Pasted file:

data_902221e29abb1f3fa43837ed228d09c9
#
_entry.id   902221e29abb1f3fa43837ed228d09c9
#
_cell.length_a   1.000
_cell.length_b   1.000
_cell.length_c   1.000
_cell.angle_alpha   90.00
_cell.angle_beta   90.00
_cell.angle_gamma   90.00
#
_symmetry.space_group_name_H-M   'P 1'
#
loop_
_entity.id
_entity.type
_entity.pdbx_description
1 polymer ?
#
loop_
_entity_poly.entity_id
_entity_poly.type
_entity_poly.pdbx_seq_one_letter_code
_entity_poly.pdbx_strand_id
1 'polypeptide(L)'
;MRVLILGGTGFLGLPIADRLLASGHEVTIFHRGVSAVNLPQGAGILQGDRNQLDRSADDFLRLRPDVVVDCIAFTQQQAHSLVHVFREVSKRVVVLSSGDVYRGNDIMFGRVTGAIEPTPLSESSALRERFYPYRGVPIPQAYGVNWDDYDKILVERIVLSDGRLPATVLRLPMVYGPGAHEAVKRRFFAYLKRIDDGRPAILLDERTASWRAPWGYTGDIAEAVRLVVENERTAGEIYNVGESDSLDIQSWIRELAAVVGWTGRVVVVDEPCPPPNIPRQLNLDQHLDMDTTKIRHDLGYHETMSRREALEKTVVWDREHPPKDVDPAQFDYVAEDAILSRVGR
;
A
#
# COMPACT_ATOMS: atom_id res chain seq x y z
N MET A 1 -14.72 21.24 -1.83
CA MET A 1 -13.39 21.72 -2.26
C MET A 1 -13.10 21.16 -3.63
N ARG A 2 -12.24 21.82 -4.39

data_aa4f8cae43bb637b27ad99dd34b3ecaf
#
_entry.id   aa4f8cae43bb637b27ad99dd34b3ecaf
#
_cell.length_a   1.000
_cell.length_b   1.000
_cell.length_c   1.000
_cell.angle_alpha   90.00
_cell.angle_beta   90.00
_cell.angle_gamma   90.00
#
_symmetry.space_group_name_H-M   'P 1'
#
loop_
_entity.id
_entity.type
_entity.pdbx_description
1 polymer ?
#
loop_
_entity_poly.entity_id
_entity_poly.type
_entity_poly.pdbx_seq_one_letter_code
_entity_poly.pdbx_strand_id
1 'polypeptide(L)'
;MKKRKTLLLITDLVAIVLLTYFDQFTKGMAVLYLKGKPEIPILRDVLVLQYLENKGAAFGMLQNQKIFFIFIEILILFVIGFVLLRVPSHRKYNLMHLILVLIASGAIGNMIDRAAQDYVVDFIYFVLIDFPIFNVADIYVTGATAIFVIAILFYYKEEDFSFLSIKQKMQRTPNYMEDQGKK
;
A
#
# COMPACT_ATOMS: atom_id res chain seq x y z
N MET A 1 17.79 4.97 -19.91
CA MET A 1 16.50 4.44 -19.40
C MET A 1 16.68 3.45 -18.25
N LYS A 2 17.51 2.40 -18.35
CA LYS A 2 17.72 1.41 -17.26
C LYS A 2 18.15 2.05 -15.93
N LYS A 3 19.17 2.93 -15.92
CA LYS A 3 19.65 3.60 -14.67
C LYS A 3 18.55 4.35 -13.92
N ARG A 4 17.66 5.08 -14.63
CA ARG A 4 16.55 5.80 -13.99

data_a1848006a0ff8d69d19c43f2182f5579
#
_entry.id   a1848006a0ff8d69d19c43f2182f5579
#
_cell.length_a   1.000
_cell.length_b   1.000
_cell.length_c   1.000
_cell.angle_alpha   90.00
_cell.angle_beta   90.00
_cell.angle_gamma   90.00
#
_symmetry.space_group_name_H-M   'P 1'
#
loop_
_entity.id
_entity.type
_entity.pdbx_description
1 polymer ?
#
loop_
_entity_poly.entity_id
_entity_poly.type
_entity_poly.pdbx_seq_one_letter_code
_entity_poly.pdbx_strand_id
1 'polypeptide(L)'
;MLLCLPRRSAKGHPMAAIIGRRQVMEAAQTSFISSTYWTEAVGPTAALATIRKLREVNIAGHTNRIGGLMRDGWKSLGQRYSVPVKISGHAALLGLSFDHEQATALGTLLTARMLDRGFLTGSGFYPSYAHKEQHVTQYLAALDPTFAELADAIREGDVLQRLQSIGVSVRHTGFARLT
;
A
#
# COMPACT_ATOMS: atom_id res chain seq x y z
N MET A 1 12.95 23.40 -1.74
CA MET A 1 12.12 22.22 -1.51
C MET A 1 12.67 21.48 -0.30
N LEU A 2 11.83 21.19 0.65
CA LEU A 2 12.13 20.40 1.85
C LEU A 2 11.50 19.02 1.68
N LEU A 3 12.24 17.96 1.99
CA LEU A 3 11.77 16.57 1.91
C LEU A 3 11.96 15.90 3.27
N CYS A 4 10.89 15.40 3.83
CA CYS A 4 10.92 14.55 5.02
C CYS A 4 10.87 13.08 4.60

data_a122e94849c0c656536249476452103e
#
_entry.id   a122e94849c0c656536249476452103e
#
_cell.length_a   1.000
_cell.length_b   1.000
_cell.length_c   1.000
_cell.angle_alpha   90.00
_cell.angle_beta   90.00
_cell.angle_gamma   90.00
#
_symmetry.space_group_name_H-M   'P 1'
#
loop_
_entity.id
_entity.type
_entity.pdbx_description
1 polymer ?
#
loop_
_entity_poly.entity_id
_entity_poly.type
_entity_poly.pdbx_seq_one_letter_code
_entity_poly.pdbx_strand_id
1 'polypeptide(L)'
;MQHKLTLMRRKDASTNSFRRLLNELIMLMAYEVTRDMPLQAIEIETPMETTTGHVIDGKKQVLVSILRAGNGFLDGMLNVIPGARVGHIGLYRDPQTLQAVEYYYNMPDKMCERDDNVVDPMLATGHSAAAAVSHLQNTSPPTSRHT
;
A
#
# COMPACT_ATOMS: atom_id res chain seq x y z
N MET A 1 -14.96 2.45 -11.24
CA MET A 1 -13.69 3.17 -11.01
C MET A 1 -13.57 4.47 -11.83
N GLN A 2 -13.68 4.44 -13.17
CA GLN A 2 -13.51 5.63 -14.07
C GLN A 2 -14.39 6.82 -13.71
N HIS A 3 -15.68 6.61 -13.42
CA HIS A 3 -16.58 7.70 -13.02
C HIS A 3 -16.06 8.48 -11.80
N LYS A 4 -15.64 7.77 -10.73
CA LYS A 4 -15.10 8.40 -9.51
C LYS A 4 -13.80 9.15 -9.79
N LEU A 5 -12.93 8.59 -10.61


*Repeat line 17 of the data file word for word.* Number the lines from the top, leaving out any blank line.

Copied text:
_entity.pdbx_description